On the 23rd of September, the Chancellor announced the details of the Mini-budget, however, just a few weeks later the government has made a U-turn with regards to corporation tax.
Today, not only has Prime Minister Lizz Truss sacked Chancellor Kwasi Kwarteng but she’s announced that corporation tax will be increasing from 19% to 25% – an idea originally proposed by Rishi Sunak.
This comes just a couple of weeks after the first U-turn regarding the 45% higher tax rate.
Chris Bryce, Freelancer and Contractor Services Association’s (FCSA) Chief Executive, commented, “The reinstatement of CT increases may go some way to steadying the bond markets and reduce the cost of government debt, but the potential downside is that the UK becomes a less attractive place to do business on the world stage at a time when the economy clearly needs as much inward investment as it can get and business alone should not bear the burden of difficult economic times.”
“It’s clear that this U-turn, alongside the earlier U-turn on dropping the 45% tax rate, has been forced upon the Prime Minister by the markets and her own party, but some of the measures previously announced could have been beneficial in overall terms. That the decision to U-turn has been made so quickly is concerning and destabilising – policy should not be made on the hoof and the old saying ‘act in haste, repent at leisure’ clearly applies.”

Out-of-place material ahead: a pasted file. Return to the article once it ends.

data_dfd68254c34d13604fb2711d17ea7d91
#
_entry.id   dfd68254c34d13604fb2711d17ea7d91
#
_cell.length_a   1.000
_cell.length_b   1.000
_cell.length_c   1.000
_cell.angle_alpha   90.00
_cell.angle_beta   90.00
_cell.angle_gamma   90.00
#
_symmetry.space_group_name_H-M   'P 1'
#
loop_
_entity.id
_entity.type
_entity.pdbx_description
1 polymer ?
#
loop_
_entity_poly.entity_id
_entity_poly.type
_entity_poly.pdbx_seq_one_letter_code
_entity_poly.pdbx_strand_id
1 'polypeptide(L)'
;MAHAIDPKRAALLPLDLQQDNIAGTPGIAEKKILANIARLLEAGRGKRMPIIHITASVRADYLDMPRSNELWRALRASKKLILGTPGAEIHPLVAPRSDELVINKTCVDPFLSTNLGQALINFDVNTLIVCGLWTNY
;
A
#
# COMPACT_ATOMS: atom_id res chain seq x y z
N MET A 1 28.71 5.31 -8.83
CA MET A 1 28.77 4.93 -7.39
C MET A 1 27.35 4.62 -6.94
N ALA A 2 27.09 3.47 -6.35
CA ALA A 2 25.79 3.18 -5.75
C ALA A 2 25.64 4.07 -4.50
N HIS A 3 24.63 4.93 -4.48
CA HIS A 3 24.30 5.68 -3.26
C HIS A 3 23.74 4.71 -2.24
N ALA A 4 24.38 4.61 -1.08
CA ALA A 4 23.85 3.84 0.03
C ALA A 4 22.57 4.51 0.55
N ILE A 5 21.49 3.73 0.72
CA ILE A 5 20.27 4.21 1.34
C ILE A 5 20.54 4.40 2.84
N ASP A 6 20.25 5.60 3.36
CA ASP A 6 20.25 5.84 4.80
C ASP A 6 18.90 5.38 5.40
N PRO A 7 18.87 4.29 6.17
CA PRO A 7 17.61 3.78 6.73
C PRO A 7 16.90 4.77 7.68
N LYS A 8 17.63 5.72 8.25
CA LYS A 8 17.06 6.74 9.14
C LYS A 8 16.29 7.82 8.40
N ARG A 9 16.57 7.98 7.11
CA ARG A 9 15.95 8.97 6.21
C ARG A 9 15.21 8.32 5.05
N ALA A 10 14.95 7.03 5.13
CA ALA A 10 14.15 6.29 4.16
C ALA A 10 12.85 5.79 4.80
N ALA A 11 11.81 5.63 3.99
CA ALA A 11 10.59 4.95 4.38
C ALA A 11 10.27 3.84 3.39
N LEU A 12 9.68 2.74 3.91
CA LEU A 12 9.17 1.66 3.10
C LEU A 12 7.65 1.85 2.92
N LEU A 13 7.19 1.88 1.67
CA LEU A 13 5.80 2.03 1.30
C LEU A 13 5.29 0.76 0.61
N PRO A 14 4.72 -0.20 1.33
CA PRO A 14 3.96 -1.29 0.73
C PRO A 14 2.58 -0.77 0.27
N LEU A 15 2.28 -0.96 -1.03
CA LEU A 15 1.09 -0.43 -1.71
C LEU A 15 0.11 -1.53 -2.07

Hearing that PM was to reverse the Mini-budget, those in the self-employed sector were concerned that the government might not go ahead with its proposal to simplify the IR35 legislation.
Chris added, “That Ms Truss did not mention the IR35 rollback this afternoon is cautiously welcome but, of course we may not have heard the last of this matter.
“The Prime Minister is well versed in the controversies surrounding IR35. However, the previously promised review, if carried out properly, will give the government the opportunity to finally hear what the whole industry has been saying since 1999 – IR35 is fundamentally flawed and is a huge anti-competitive sledgehammer used to crack a very small nut.
“As always I, and FCSA stand ready to work with Jeremey Hunt, the new Chancellor, Edward Argar, the new Chief Secretary to the Treasury, and other ministers towards ensuring finding fully compliant, practical and workable solutions to the issues surrounding contracting and the whole temporary labour market in the UK.”
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